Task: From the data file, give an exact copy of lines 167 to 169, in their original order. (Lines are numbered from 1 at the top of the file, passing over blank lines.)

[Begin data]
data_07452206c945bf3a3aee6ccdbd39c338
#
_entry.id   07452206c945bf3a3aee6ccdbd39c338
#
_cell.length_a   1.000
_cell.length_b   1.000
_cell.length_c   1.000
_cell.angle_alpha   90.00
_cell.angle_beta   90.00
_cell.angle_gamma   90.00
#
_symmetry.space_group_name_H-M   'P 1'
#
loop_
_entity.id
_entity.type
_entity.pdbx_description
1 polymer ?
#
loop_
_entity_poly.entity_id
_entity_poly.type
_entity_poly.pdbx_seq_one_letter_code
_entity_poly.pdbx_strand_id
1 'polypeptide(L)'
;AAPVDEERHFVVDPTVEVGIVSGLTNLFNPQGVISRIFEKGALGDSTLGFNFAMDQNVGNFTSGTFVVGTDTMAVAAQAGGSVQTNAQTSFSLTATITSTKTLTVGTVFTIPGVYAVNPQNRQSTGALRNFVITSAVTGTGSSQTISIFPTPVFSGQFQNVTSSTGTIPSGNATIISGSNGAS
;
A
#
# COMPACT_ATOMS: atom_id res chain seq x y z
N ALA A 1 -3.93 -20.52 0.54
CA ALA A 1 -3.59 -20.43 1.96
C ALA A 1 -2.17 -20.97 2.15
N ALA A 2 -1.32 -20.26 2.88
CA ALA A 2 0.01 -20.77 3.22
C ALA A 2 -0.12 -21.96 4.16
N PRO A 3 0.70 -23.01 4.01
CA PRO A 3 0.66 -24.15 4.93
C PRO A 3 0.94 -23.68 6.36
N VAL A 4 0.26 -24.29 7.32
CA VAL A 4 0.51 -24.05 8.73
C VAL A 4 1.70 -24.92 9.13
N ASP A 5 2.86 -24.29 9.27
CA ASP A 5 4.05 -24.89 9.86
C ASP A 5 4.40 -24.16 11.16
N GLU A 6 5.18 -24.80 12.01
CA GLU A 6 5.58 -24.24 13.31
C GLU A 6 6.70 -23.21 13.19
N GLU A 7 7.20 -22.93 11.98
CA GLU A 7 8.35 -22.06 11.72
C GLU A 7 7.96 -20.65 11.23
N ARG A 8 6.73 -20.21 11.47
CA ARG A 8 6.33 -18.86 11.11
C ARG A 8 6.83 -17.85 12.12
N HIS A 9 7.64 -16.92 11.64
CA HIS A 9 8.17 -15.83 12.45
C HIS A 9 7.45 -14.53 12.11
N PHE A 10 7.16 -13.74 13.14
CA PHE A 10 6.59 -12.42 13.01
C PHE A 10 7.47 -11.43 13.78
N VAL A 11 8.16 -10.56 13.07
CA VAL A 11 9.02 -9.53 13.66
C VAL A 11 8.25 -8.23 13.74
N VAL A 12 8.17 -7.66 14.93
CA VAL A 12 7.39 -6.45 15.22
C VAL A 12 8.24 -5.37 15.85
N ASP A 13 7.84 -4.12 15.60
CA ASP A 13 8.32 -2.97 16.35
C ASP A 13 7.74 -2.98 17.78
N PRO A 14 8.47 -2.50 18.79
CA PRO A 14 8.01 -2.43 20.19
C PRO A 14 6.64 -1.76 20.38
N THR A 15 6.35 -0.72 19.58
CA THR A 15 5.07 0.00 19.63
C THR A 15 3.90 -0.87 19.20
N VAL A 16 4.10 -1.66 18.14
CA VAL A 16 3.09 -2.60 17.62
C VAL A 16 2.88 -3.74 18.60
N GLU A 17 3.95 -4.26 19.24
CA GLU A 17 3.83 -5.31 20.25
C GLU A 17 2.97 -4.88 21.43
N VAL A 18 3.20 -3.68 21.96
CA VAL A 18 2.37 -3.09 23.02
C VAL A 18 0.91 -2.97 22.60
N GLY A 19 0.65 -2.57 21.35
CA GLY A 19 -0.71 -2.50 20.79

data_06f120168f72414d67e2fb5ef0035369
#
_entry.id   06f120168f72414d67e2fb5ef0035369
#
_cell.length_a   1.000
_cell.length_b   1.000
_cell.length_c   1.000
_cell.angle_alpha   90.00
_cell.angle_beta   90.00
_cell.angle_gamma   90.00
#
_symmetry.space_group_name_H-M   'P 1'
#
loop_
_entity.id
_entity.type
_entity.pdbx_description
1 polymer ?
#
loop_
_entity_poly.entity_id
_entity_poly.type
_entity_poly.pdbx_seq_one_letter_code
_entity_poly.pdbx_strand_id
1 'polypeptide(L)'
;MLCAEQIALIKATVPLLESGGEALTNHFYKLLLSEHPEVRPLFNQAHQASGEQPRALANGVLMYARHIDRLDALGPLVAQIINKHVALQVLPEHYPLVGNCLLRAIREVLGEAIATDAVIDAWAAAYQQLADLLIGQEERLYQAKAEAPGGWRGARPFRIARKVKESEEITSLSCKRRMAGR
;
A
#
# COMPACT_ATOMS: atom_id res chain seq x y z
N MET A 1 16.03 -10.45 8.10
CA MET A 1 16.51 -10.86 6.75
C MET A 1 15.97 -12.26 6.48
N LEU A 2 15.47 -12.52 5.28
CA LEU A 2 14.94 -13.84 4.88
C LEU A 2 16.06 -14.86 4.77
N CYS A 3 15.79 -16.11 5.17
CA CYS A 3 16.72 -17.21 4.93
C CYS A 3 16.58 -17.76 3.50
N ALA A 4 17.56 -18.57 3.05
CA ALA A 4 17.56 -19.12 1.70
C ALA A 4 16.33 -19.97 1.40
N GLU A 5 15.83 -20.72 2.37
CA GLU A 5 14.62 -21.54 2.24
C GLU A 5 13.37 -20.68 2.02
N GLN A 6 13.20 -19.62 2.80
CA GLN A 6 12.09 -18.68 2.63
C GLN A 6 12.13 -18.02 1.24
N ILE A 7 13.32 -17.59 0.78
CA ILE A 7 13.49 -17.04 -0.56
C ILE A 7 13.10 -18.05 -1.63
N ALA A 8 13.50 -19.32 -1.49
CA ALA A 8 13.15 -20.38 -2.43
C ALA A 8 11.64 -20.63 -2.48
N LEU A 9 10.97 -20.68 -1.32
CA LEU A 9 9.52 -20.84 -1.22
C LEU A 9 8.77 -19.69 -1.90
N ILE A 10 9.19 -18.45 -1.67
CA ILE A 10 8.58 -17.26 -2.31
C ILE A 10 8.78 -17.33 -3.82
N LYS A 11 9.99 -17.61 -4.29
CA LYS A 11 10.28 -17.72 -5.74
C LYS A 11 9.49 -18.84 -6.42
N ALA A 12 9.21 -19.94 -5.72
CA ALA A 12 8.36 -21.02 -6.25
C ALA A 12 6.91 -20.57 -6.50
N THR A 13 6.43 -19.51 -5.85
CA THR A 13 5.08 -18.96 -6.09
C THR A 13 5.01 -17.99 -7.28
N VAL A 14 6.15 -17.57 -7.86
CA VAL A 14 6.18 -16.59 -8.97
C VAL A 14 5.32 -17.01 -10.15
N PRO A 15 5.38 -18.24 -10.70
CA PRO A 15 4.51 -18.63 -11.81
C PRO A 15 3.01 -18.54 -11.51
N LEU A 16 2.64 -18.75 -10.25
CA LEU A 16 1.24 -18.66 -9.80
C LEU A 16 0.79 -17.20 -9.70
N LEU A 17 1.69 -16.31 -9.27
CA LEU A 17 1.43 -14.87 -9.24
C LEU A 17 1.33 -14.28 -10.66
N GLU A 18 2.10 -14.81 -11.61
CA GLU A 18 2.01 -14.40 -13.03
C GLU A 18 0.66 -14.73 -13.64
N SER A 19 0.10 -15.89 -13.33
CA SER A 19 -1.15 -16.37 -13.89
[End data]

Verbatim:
C LEU A 17 1.33 -14.28 -10.66
N GLU A 18 2.10 -14.81 -11.61
CA GLU A 18 2.01 -14.40 -13.03